Apple lawyers has told a judge in the United States District Court circuit that unlocking an iPhone with the intention of accessing the files and data stored on it would be "impossible" if its running one of the latest versions of iOS; 8.0 - 9.x. Those representing Apple did however admit that the company does have the technical ability to assist law enforcement officials in individual cases when it comes to unlocking older devices that are running less secure and less advanced versions of its mobile platform, that is versions below iOS 8.0.
If you've been on the hunt for a secure, hassle-free app offering encrypted communication, then a newly-released utility over at the App Store might just pique your interest. Sure, it's not the first of its kind -- there are many such apps touting all manner of robust features to protect your correspondence from prying eyes. But with its sheer simplicity and ease-of-use, it's tailor-made for the layman, and below, you can check out all of the details as well as that download link.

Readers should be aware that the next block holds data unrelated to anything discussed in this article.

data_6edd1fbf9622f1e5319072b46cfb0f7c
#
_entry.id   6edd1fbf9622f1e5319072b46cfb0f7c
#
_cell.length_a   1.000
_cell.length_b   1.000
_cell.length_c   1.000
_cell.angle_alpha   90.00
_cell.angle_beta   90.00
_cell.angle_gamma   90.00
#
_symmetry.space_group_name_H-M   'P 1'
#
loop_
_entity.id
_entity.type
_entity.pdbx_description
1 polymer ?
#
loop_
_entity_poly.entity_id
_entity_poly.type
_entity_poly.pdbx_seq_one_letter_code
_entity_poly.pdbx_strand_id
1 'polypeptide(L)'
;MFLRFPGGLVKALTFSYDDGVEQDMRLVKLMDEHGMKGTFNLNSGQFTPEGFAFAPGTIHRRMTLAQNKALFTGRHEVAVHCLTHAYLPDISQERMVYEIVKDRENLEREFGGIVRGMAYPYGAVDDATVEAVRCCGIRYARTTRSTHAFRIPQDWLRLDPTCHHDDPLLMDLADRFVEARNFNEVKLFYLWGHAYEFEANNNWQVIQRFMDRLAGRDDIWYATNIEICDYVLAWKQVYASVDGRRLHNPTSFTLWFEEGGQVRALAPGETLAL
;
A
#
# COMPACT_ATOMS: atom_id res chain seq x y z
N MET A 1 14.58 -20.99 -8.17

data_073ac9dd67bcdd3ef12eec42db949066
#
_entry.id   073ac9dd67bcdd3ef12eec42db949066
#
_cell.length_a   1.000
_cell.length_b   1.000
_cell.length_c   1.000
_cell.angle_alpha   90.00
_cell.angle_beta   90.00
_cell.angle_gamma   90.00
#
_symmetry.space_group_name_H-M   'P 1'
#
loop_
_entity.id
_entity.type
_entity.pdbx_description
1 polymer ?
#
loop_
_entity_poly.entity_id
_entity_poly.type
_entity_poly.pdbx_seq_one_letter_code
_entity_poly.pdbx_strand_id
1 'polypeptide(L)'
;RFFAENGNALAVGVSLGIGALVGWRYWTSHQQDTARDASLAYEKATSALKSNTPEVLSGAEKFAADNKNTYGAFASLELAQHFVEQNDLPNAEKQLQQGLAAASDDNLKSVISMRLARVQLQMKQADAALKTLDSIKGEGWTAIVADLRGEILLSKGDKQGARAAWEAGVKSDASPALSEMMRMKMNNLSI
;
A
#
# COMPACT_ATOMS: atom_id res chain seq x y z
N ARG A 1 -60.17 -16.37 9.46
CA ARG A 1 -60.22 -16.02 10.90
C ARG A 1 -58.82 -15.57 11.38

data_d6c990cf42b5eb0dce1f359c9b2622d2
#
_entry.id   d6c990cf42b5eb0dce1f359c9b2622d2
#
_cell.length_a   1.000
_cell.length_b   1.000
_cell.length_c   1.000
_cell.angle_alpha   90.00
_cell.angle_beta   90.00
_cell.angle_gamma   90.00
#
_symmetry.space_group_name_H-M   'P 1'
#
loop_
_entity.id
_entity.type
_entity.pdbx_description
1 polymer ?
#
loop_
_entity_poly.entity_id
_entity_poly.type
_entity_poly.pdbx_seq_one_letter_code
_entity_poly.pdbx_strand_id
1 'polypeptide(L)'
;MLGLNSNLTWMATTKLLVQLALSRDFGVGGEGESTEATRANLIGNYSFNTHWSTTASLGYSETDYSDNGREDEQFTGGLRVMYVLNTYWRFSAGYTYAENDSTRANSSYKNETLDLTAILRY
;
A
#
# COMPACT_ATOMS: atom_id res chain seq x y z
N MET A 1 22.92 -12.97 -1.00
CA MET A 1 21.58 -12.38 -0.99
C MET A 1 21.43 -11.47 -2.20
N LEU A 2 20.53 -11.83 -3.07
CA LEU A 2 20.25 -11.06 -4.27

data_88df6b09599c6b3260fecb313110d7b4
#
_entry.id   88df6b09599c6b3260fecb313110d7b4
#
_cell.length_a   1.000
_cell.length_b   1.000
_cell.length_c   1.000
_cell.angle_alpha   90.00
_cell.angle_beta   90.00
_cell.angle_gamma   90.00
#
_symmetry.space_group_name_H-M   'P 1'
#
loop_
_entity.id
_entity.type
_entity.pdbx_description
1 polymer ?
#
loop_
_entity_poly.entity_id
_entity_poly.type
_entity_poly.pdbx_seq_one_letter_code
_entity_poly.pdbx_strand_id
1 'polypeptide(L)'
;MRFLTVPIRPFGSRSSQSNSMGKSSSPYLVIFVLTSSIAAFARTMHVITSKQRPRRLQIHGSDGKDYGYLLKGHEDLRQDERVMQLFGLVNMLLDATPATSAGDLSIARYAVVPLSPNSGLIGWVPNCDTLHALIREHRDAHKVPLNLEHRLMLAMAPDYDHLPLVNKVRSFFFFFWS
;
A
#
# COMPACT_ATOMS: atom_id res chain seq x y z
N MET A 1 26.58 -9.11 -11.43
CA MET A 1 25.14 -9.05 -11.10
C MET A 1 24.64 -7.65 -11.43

Ever since security contractor Edward Snowden started leaking classified NSA documents last year the subject of what security agencies can and cannot find out about us has been on the forefront of many an agenda. Just recently, the U.S. President was forced to make a statement on the subject, clarifying what information its agencies were collecting about its own citizens, and now a new report claims that both the NSA and the UK's Government Communications Headquarters, or GCHQ, can scrape data from the very apps we use on our smartphones.
It has long since been common knowledge that certain government agencies use a number of digital spying tactics to keep tabs on certain activity. Only recently, details have begun to emerge of just how much intel the NSA has been collecting, to the point where it seems as though there's very little that anybody can do digitally without the NSA brown-nosing. With some products having leaked info to the NSA without the knowledge of the user, Apple has taken the opportunity to distance itself from such behavior in stating that it has "never worked with the NSA to create a backdoor in any products."